Ahead of the 2021 Guild Elections, News Reporter Harpal Khambay spoke to candidates for the position of Ethnic Minority Students’ Officer
The Ethnic Minority Students’ Officer is one of the part-time officer positions up for grabs in the 2021 Guild Elections. They are responsible for ‘Represent[ing] and campaign[ing] for inclusivity and equal rights of ethnic minority students at UoB and the Guild.’
Harshwardhan Kamble was the only candidate to reply to Redbrick’s offer of an interview; the other candidates did not respond. Also running for this position are: Talent Matambanashe, Ngai Ng (Energy), Manisha Kaur, Jeremy Karoki Njoroge, Shawon Sheikh and Shleena Coulson. To find out more about these candidates and their policies, visit the Guild Elections website.
Harshwardhan Kamble is a second year PhD student, working within the department of electronics and electrical engineering. If elected as Ethnic Minorities Officer, Kamble’s main focus will be to ensure that ethnic minority students feel included in all aspects of university life.
For Kamble, a huge part of this involves extra-curricular activities. Kamble wants to encourage ethnic minority students to take part in societies, believing that this would increase inclusivity and also ensure ‘social and personal development.’ As a member of an ethnic minority himself, Kamble recognises, and can relate to, the issues that ethnic minority students face on a daily basis, which has prompted him to apply for this role. He recognises that ‘strong assertion’ is needed for minority voices to be successfully heard and is willing to provide it.
As well as ensuring that minority voices are heard, another key element of Kamble’s manifesto is the tackling of racism on campus. This reinforces Kamble’s strong desire to ensure that ethnic minorities feel welcome and included in all aspects of university life. Another way that Kamble proposes to do this, is to openly promote cultural events on campus. Events such as this would encourage greater social interaction within the BAME community, and would also allow people of other faiths and cultures to understand each other better.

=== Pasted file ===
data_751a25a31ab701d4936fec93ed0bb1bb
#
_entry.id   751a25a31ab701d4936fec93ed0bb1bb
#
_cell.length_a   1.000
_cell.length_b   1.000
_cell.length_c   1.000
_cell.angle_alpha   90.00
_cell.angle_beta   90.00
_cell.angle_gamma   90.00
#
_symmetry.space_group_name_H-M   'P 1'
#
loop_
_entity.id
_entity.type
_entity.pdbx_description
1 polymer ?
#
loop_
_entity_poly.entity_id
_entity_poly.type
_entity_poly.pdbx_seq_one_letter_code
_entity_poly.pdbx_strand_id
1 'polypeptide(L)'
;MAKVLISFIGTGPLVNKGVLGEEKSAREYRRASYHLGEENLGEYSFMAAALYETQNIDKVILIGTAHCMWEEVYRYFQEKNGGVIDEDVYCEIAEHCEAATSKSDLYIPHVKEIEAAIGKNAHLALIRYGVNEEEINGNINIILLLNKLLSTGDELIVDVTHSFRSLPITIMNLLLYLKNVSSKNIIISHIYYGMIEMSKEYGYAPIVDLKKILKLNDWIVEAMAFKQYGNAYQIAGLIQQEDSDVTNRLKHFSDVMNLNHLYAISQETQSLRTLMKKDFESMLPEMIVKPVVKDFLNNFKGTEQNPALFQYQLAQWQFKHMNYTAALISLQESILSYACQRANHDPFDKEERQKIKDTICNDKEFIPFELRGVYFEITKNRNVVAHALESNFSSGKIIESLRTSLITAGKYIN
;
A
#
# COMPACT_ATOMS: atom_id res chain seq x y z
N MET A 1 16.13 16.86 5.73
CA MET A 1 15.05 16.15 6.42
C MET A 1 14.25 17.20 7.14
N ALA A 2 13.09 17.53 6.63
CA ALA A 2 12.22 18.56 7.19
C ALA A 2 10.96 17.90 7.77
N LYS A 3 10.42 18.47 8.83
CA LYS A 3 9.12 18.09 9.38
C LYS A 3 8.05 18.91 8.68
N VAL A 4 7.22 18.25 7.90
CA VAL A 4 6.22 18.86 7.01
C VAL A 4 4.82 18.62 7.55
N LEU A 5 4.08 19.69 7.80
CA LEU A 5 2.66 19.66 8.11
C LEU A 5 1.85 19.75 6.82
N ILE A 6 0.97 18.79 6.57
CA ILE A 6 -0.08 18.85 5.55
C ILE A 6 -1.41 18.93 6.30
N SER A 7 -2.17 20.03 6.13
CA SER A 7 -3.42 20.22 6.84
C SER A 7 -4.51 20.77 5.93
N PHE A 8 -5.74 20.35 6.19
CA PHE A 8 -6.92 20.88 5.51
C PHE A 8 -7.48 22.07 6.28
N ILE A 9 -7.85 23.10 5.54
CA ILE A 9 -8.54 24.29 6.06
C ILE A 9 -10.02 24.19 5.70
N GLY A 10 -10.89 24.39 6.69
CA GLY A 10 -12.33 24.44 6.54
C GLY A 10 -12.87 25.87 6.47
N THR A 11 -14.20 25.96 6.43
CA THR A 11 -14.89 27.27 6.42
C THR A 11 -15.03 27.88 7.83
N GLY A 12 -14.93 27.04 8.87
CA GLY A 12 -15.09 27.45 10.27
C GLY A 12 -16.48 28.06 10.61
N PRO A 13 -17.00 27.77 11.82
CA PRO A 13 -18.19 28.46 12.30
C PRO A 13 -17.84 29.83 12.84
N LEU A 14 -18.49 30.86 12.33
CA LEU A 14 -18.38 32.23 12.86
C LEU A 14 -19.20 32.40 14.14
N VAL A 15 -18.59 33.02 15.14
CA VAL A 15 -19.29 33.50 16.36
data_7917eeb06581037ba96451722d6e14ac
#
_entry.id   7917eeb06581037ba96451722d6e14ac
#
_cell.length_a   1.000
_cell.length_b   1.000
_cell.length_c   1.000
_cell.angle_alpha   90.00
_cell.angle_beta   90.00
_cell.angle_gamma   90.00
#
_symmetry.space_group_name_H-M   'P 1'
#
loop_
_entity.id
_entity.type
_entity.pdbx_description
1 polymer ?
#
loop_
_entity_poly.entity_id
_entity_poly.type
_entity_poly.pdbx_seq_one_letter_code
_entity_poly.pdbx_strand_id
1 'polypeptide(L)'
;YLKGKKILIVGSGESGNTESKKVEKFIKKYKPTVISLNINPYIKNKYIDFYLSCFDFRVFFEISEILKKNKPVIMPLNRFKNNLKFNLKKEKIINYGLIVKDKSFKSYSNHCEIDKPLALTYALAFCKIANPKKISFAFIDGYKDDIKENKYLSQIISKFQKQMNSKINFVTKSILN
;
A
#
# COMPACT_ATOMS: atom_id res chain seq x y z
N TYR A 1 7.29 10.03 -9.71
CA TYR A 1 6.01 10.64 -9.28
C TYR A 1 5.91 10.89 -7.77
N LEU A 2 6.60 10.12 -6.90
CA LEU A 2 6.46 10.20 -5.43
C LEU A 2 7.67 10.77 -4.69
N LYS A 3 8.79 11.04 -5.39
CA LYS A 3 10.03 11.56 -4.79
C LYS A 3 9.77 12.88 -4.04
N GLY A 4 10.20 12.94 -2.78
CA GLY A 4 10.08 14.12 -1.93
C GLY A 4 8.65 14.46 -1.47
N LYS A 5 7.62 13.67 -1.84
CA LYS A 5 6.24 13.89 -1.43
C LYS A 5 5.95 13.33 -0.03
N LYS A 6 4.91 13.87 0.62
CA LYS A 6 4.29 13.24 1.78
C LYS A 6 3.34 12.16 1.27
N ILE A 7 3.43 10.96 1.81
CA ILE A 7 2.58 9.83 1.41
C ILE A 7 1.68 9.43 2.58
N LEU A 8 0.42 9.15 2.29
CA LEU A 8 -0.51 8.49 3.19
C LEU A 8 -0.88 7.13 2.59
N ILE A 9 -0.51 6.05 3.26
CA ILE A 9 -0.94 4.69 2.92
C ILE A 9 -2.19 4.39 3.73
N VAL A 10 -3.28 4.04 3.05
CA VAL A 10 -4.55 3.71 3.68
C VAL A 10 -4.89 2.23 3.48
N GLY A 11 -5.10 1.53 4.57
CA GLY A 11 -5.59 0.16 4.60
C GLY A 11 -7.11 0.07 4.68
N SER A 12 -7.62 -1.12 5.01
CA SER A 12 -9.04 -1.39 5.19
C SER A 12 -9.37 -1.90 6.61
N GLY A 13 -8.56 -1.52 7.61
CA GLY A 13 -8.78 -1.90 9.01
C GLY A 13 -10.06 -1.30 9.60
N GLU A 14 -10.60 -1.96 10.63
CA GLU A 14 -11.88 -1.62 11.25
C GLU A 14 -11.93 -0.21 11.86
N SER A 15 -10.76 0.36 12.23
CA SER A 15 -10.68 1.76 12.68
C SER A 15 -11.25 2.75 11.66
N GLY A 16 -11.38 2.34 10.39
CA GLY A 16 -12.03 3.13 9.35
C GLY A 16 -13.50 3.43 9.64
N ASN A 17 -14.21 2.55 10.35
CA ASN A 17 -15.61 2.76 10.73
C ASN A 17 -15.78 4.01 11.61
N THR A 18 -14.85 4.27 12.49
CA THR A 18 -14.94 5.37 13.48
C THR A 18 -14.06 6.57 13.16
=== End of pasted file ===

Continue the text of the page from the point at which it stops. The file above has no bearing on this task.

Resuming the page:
This feeling of inclusion will also tackle the dropout rate of ethnic minority students, another issue that Kamble is keen to focus on. Kamble noted that many international ethnic minority students usually complete their degree and head back to their home country, citing his friends as examples. Kamble directly attributes this to feelings of exclusion amongst minority students, because they have ‘no proper representation.’ This is something Kamble is keen to fix.
A way in which Kamble seeks to maintain contact with the student body is through liaising with the Guild of Students. In order to keep communication lines open, Kamble wants to make himself available to all groups within the Guild that are run by, and for, ethnic minority students. Kamble believes that by maintaining this constant communication, ethnic minority students will be comfortable coming forward with concerns. This would therefore ensure that minority rights are ‘protected’ and are responded to by the university.
Although Kamble does not have much experience in a representative role, his passion to defend minority rights is evident. Kamble noted that he is happy to speak to figures of authority on issues that matter, and reiterated his ‘assertive’ nature and dedication to representing minority voices ‘at full strength.’ All of Kamble’s policies steer to his overall desire for ethnic minority students to feel more included at the university, and to develop socially as well as academically. In summation, Kamble wishes to ensure that BAME students are treated with the ‘respect and dignity’ that they deserve.
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